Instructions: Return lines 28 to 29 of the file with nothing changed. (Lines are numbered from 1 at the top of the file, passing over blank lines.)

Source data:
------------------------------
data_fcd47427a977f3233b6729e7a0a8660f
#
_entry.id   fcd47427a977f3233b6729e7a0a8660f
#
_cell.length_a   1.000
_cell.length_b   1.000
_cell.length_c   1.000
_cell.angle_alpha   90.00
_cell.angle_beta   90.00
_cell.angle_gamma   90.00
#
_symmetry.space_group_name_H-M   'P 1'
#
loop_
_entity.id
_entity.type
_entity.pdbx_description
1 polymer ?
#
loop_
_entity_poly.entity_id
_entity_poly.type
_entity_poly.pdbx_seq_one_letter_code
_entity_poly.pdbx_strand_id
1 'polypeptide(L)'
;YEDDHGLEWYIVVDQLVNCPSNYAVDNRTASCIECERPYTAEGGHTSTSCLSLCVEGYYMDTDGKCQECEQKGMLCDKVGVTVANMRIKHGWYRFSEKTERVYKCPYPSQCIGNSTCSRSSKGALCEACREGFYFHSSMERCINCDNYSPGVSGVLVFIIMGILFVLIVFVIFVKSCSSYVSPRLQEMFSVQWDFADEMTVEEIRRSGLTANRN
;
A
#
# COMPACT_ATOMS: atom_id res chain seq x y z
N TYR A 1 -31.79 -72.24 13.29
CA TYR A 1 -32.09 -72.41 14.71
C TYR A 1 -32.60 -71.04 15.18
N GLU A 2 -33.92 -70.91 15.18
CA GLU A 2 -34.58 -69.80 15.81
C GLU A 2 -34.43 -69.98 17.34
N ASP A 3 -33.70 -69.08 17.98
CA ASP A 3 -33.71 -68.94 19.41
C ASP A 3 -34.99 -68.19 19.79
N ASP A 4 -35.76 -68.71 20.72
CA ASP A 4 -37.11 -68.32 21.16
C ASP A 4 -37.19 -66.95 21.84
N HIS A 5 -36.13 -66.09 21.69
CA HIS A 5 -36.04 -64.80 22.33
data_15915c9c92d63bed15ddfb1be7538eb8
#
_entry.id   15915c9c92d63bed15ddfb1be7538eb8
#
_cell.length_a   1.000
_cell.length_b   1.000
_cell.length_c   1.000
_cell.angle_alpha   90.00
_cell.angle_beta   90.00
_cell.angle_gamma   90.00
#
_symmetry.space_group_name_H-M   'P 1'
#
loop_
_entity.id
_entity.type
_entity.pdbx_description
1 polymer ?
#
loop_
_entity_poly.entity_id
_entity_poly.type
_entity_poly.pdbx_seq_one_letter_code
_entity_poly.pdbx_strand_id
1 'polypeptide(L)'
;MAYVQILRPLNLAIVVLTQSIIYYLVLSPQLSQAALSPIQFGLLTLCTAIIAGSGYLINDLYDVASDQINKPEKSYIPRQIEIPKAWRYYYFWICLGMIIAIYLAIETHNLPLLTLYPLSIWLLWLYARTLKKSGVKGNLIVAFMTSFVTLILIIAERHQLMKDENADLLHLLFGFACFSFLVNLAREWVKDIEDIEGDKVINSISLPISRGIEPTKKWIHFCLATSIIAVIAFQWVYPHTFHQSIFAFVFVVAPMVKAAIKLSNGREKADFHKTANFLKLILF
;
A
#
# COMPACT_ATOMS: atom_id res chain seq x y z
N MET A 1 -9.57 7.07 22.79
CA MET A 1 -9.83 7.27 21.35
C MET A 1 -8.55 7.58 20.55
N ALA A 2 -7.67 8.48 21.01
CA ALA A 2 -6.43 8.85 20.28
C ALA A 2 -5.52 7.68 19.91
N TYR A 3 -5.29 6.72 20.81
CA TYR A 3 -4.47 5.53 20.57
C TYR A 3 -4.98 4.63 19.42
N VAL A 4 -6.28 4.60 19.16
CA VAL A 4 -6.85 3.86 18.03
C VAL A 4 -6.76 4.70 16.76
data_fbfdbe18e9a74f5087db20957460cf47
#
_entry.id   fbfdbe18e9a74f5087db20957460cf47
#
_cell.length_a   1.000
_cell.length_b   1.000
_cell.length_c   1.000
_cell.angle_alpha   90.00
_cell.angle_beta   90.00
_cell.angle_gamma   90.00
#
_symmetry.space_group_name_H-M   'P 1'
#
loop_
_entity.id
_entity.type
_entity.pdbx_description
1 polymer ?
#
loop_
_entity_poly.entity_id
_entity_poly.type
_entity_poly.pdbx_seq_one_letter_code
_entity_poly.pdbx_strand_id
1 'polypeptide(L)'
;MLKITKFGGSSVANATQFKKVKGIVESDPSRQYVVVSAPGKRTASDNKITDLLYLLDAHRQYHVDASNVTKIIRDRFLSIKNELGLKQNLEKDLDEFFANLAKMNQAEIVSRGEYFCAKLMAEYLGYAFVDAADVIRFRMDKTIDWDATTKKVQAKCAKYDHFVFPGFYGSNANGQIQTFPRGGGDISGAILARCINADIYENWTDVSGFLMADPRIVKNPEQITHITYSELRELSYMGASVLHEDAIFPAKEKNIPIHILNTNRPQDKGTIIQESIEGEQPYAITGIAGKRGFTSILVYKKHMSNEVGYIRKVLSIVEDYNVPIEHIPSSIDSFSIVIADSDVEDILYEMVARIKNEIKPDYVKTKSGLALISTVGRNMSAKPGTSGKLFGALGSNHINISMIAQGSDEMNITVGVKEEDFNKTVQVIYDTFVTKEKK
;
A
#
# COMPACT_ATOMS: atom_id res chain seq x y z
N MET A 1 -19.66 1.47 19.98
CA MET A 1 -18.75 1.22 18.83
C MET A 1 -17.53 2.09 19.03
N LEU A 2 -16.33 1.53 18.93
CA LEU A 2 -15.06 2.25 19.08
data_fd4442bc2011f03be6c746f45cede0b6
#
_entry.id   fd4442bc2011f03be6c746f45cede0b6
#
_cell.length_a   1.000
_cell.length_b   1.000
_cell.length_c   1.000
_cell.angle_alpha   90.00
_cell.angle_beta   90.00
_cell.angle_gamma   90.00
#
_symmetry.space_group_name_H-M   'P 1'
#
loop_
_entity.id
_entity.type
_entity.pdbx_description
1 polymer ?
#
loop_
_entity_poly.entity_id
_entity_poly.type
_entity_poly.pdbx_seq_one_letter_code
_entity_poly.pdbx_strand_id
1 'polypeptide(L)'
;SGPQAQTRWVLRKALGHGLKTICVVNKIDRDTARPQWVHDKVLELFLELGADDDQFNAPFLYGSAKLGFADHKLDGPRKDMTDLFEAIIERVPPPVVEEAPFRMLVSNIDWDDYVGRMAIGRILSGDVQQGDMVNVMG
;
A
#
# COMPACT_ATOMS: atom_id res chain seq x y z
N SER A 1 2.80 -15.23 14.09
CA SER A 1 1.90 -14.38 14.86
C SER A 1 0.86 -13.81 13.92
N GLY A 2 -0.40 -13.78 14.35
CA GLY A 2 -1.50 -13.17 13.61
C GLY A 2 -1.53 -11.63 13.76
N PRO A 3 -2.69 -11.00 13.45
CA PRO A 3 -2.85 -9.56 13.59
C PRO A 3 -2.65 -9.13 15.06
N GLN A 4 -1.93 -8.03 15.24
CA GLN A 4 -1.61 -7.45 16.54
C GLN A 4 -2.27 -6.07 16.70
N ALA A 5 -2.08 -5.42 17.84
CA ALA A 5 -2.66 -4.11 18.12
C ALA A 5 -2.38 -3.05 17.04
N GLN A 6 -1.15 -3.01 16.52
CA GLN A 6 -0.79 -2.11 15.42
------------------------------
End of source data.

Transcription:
A
#